Absent a large presence in higher education, Mexican-American scholars debated the issues of the day in newspapers, as opposed to lecture halls.
Arturo Madrid, the Murchison Distinguished Professor of Humanities at Trinity University in San Antonio, TX, says that contrary to popular belief there is an untapped wealth of literature in Mexico about the Mexican-origin population in the United States prior to 1960. During the 1950s, the era of McCarthyism, large-scale deportations of Mexicans were both indiscriminate and selectively targeted against Mexican political, labor and community leaders — “against anyone that was suspect,” he says.
With a few exceptions, the effect was to leave in place a less combative Mexican-American intellectual leadership, says Madrid.
Felix Gutierrez, director of the Freedom Forum’s Pacific Media Center, whose parents were journalists and student-activists during the 1930s through the 1950s, says that political activism has always been a part of the Mexican-American community. “What people were talking about in the 1960s, we were living in the 1950s,” he says.
Gutierrez himself represents a link between an organization known as the “Mexican-American Movement” from the 1930s to the 1950s (and whose motto was “Progress through Education”) and the 1960s movement. He, along with Ralph Guzman, were the faculty advisors for the first United Mexican American Student organization at California State University-Los Angeles.
While Gutierrez sees the birth of the Chicano movement as a resurgence of the earlier 1930s-50s movement, he distinguishes the 1960s as “a period of turbulence.”
One of the principal parts of the country where that turbulence manifested itself was in Crystal City, TX, where, in 1963, Chicanos took over the City Council in a part of the country that had long been dominated by an agricultural elite.
The Chicano activists’ mission at that time — as documented in the book “MAYO: Avant-Garde to the Chicano Movement in Texas” by University of California-Riverside Professor Armando Navarro — “was to eliminate and replace the gringo,” says Jose Angel Gutierrez, director of the Center for Mexican American Studies at the University of Texas-Arlington.
Struggling against Jim Crow institutions, Chicano activists also won school board elections in South Texas, but soon found out that Anglos remained embedded in power as teachers and administrators. This knowledge, says Angel Gutierrez, is what triggered the creation of La Raza Unida Party — the first and only political party for Chicanos: “We became the electoral arm of the Chicano movement.”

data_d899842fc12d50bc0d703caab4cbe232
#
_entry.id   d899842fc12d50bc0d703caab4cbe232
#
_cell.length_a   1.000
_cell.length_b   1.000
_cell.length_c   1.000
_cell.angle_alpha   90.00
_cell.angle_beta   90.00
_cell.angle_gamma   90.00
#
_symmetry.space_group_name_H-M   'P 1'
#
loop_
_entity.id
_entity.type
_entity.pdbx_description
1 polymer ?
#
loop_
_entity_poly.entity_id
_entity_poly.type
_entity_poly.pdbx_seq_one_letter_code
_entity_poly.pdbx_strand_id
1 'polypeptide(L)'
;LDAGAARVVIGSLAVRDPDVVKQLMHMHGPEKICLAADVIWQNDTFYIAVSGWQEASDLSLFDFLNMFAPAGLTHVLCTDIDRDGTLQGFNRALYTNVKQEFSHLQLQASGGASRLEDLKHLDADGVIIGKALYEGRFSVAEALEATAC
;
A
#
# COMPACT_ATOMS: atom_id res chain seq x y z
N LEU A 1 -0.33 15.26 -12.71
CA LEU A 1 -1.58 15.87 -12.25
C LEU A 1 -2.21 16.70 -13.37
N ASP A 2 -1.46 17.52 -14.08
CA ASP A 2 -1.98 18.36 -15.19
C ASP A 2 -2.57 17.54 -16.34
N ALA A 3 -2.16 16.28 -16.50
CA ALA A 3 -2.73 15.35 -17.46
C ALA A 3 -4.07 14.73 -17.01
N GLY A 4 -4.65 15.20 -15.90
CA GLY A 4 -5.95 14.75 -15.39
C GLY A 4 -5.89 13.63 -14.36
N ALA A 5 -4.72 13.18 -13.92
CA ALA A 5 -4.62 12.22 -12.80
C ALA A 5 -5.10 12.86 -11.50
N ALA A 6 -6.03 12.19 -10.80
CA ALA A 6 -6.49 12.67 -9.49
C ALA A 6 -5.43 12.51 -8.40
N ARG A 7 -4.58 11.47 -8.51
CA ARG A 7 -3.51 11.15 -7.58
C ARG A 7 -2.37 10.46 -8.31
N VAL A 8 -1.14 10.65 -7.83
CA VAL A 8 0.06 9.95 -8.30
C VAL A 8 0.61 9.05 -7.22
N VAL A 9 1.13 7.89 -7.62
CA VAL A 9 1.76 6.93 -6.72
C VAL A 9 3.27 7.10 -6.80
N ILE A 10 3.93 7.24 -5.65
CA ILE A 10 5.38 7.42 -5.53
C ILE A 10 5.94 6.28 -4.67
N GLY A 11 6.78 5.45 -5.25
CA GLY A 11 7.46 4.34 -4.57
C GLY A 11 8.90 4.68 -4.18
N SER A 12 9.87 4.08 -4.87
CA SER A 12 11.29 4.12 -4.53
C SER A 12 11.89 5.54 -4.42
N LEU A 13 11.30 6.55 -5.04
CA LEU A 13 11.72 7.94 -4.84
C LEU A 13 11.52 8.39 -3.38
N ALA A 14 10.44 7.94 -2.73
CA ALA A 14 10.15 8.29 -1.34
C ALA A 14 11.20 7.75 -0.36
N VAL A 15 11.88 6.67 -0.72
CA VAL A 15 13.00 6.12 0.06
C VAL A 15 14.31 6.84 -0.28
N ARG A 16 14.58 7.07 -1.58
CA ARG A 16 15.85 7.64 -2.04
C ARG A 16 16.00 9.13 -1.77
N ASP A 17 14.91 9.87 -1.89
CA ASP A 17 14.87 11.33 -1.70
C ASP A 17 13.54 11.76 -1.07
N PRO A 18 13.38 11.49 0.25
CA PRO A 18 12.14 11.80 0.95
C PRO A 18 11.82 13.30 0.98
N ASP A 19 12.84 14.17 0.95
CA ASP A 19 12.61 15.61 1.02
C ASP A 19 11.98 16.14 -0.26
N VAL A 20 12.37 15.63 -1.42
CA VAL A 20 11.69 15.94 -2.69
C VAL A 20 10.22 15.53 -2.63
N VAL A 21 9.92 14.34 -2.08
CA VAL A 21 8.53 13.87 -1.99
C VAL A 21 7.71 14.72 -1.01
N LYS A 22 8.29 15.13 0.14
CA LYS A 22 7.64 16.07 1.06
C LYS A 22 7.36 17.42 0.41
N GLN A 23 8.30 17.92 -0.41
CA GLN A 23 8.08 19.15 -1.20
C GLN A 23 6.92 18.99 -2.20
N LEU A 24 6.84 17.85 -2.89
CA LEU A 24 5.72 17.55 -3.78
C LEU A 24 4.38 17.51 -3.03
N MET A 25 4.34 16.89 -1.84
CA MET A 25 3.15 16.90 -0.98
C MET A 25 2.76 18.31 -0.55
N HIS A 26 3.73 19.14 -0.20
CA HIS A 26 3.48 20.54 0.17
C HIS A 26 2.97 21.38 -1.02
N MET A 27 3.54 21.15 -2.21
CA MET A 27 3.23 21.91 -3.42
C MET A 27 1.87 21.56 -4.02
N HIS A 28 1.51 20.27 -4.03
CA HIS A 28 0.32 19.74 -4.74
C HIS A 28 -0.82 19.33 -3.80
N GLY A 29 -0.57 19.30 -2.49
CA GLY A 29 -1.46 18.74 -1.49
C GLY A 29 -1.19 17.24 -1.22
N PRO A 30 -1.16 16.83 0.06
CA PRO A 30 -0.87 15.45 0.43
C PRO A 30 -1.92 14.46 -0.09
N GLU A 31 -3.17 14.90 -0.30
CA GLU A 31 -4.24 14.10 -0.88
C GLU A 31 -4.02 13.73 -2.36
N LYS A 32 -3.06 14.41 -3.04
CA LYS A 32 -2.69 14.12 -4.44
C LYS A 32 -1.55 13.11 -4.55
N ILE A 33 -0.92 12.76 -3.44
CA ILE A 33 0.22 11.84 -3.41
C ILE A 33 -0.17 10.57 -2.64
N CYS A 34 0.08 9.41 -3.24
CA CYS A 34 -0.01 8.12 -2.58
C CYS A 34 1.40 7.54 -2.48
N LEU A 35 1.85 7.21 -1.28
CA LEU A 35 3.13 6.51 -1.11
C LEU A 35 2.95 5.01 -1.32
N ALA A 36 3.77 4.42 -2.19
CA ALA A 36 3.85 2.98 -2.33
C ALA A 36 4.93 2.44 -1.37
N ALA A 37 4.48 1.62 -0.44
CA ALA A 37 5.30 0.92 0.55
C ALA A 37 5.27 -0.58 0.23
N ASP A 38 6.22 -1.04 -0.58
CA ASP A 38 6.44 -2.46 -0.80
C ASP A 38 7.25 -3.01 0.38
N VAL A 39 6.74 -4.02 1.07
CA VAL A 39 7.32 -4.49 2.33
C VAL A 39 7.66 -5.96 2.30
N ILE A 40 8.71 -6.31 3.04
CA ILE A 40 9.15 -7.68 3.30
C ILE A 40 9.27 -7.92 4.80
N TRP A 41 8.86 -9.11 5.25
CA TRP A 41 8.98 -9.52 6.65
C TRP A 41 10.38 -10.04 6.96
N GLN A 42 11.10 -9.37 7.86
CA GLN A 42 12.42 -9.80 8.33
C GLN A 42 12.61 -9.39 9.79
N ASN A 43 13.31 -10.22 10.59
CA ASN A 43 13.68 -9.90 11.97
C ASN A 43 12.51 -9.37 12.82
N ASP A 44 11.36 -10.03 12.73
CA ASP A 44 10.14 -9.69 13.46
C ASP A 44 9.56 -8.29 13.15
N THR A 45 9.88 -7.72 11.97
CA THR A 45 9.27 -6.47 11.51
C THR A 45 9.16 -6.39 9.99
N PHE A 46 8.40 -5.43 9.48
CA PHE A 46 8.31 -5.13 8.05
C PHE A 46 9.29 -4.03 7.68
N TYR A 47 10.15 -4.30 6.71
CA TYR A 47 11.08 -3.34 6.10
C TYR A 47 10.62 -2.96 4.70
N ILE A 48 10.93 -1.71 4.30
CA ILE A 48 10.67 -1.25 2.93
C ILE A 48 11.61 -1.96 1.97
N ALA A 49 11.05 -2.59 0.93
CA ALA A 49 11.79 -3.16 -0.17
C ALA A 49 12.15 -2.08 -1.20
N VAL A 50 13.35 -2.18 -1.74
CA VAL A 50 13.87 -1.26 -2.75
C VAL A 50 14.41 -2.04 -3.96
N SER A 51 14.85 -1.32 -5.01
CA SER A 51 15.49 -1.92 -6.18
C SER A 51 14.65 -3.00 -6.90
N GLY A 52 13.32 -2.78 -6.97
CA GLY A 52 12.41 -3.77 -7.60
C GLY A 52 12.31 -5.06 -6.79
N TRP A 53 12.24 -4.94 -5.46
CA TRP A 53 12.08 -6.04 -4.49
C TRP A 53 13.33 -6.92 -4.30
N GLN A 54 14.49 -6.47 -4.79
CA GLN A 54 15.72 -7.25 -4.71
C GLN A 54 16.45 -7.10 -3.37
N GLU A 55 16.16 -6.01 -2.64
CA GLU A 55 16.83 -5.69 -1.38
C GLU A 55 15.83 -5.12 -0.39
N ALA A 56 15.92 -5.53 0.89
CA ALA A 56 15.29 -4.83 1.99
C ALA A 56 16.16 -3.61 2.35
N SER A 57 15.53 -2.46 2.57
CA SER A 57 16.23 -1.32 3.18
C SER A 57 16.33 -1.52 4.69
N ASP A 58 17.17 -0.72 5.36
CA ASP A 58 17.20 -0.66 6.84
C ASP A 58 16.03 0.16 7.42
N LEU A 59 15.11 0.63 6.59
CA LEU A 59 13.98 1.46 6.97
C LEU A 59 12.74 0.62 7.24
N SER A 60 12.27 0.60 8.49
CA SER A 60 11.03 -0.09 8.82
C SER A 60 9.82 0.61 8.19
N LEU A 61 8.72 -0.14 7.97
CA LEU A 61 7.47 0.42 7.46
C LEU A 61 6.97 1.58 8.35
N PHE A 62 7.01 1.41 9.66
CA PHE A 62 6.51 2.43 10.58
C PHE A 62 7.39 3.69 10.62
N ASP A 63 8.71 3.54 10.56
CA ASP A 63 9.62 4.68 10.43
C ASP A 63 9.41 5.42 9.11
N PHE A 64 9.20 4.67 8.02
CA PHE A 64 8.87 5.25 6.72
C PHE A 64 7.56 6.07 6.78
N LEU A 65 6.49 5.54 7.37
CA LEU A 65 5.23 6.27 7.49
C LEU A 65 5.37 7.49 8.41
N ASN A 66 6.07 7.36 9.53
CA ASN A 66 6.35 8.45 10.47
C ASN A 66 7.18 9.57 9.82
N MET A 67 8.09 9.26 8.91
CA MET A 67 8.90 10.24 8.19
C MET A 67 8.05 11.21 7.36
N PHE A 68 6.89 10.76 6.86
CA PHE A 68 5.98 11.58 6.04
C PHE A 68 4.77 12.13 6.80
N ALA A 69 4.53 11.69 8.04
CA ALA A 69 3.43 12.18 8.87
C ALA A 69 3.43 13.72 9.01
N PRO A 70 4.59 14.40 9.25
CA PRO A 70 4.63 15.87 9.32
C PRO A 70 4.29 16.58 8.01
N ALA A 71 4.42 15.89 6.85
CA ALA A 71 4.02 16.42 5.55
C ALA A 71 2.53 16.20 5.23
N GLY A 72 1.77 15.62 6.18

Black Civil Rights Ties
Elizabeth Martinez, author of “500 Years of Chicano History” and a past director of the New York chapter of the Student Nonviolent Coordinating Committee (SNCC), says that the Chicano movement had more than symbolic links with the Black civil rights movement.
Martinez notes that in 1965, as a member of SNCC, she delivered a speech at the historic farm worker’s march from Delano, CA, to Sacramento — in solidarity with the United Farm Workers union. In 1968, on behalf of SNCC, she traveled to Albuquerque to connect with the Chicano land struggle in New Mexico and to help found the newspaper, El Grito del Norte (The Cry of the North). “I went for two weeks and I stayed for eight years,” she says.
Many scholars maintain that ever since the death of farm labor leader Cesar Chavez in 1993 there has been a resurgence in the Chicano movement, particularly at colleges and universities nationwide.
This new activism peaked in 1994 when hundreds of thousands of junior and senior high and college students across the country walked out of schools and held marches and rallies in opposition to California’s anti-immigrant Proposition 187. “The mass mobilization against 187 reaffirmed the need to be unified,” says Angela Acosta, a graduate student at the University of New Mexico.
“The Chicano movement shaped my life,” says Acosta. Yet, as someone who worked against 187, she believes the new movement is no longer limited to Chicanos but encompasses Latinos, immigrants and other people of color.
Genevieve Aguilar, a senior at Hanks High School in El Paso, says the Chicano movement is “definitely not dead” — that it lives in students like herself who battle against people who believe that racism no longer exists and who don’t see a need for Chicano or Latino programs.
When students ask Aguilar, who has been a member of the education-oriented National Hispanic Institute since she was in the ninth-grade, why there isn’t an institute for whites, she has a ready answer.
“There is: It’s called government.”